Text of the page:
Resolve to Divorce Amicably in 2012 and Try Mediation
In the New Year, couples who are getting divorced and can amicably do so can utilize mediation to make the dissolution process far less contentious. This process is far more attractive than a long, drawn-out courtroom battle. Mediation not only cuts out unneeded stress, but it saves money and time. For many, it is more of a team concept of both spouses, a mediator, and a few sessions to iron out the specifics of the divorce.
A mediator will provide guidance to reach a resolution on the issues that still need to be worked out. They bring critical negotiation skills to listen to each party’s interests and concerns, and then help to find a common resolution that each person can agree to. The mediator is a neutral party, and oftentimes an attorney, so they will be able to provide you with a background of what is legally permissible. When an impasse is reached or negativity stalls progress, the mediator knows how to get the conversation back on track. For some couples this means not doing the mediation all in one day. But in two to three sessions, you can resolve all the big priorities of the dissolution.
It is important for you to know what your future needs are so that child support, spousal support, and the division of assets and debts are done to help you find as stable of a future as possible. What many people like about mediation is that it allows you to express your values and opinions. A litigated divorce, in contrast, follows a more strict formula and what some call a “one size fits all” approach. Mediation is more sensible for two adults who can be in the same room together and hash out the details. You can take into account the budgets you live with everyday and the future needs you and the kids will have. Mediators also know how to look for tax savings and alternative settlement options to increase the chances of financial stability post-divorce.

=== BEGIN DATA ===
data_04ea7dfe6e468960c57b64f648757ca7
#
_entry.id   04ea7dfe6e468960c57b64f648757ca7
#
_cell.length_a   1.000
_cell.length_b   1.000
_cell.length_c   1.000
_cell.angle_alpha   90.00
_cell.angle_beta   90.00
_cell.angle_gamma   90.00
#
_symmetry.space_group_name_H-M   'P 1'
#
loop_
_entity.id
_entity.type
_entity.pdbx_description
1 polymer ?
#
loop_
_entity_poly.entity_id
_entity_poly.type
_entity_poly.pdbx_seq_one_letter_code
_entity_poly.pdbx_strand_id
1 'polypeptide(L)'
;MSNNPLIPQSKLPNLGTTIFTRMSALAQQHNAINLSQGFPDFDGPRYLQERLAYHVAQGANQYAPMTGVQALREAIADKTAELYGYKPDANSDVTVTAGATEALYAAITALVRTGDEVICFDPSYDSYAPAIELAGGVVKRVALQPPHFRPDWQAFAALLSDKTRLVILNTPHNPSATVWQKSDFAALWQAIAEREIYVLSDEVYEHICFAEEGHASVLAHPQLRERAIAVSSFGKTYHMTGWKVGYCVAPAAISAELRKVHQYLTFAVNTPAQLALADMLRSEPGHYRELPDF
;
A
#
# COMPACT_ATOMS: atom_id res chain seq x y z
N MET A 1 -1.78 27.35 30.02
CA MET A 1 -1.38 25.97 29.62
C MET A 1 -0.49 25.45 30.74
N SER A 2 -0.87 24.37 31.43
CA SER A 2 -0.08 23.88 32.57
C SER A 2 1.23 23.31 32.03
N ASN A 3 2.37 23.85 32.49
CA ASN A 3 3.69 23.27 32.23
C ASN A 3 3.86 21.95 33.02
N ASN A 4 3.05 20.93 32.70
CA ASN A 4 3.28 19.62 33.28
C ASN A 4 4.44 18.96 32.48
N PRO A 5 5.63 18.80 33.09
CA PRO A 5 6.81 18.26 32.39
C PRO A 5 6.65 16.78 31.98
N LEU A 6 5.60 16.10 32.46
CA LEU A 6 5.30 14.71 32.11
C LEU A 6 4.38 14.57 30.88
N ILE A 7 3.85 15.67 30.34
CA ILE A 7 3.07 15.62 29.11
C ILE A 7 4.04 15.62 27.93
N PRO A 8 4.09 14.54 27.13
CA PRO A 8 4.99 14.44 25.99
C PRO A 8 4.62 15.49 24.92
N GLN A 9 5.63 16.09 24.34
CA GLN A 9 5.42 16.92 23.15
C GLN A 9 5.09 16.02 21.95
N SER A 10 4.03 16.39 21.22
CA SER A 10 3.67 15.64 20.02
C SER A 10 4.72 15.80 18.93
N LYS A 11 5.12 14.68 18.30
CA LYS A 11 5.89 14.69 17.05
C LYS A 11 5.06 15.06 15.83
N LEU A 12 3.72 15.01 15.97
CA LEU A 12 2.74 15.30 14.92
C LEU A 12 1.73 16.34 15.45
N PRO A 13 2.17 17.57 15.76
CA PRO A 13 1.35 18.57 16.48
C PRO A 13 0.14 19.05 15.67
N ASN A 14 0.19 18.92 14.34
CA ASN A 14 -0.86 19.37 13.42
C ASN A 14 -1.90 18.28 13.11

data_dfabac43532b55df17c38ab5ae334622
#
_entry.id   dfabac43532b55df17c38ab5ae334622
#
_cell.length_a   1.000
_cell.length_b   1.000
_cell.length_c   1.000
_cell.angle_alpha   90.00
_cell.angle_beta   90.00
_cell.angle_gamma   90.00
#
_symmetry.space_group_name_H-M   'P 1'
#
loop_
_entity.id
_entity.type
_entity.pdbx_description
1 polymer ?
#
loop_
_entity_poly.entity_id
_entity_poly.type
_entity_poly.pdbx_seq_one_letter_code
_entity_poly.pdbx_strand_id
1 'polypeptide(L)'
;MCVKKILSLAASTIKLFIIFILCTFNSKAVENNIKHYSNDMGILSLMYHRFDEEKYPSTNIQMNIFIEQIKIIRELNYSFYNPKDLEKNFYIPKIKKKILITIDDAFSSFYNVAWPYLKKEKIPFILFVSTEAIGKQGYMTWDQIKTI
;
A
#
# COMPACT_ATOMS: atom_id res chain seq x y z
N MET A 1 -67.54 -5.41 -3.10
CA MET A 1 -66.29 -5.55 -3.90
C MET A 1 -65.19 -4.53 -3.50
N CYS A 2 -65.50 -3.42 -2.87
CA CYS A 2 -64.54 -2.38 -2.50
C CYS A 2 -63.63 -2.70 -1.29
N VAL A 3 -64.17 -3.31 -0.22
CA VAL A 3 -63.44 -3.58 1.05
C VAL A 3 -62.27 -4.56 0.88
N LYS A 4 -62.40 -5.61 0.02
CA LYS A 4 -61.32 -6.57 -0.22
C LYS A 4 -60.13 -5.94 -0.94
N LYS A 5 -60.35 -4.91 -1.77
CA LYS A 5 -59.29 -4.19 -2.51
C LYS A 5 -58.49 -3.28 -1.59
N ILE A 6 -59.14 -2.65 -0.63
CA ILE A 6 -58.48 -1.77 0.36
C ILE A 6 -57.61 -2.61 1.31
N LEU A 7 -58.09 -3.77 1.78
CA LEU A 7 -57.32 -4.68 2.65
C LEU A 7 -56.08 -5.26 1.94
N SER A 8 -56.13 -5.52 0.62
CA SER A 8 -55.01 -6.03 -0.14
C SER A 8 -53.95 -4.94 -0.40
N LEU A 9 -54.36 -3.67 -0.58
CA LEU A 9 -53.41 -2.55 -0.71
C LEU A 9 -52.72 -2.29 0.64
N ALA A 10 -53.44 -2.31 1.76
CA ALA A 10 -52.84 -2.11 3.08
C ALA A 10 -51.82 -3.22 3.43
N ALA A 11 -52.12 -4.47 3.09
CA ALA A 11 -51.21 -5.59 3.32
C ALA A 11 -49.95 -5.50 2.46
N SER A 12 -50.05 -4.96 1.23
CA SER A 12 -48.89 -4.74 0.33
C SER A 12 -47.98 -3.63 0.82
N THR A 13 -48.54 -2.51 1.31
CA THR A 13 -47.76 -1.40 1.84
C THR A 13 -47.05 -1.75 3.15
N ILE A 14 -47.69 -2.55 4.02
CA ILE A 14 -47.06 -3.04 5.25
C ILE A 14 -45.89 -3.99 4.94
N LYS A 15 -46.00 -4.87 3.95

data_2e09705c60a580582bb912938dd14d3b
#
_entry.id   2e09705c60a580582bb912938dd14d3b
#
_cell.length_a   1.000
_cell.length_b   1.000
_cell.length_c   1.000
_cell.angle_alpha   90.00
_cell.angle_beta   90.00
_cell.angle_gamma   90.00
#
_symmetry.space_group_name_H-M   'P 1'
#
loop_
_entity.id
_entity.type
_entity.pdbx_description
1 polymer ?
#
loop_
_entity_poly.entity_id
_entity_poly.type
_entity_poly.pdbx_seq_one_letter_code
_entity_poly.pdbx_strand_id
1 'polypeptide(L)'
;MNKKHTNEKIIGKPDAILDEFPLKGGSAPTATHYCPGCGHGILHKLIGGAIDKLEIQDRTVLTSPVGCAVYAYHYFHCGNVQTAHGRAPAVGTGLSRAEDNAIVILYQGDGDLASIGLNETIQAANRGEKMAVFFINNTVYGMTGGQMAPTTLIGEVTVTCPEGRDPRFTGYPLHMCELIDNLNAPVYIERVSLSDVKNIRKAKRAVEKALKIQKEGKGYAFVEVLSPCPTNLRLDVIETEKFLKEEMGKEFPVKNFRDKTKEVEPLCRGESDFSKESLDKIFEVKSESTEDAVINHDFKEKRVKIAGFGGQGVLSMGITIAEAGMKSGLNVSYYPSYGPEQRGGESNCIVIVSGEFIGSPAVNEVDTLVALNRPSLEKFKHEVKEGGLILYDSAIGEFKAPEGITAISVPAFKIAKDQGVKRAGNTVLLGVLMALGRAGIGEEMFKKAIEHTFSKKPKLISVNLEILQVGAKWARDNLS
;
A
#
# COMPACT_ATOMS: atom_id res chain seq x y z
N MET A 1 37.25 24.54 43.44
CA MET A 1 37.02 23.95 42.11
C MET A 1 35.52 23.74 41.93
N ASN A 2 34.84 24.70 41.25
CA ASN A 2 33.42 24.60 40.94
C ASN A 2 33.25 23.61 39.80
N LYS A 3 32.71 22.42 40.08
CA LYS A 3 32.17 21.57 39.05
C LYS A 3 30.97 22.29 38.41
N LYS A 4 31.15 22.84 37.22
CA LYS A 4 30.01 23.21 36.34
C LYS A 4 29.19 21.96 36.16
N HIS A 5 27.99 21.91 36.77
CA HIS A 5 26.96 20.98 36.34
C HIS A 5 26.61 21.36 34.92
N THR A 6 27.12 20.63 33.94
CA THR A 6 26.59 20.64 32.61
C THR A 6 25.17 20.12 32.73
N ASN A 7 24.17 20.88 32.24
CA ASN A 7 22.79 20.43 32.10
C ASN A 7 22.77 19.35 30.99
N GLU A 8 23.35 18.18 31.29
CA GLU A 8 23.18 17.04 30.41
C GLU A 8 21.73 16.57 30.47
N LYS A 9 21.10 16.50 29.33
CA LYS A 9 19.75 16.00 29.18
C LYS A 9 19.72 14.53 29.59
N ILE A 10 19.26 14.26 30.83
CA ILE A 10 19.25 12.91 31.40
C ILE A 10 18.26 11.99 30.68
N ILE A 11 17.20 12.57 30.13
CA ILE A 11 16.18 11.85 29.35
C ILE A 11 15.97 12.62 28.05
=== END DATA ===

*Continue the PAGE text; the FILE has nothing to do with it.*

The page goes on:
Couples who have been through a mediated divorce say that it is far better to have the two people who intimately know their finances and assets decide how to dissolve the marriage versus a judge or pair of attorneys. At the end of the mediation process, a final divorce settlement will be created and approved by the courts. Months down the road, you will thank yourself for doing mediation. The money you saved can go towards the kids, a savings or emergency fund, or establishing yourself in a new home.
Some people consider mediation fairly new, but it’s actually been around quite a while. The term mediation refers to an alternative dispute resolution process. It was first used by the…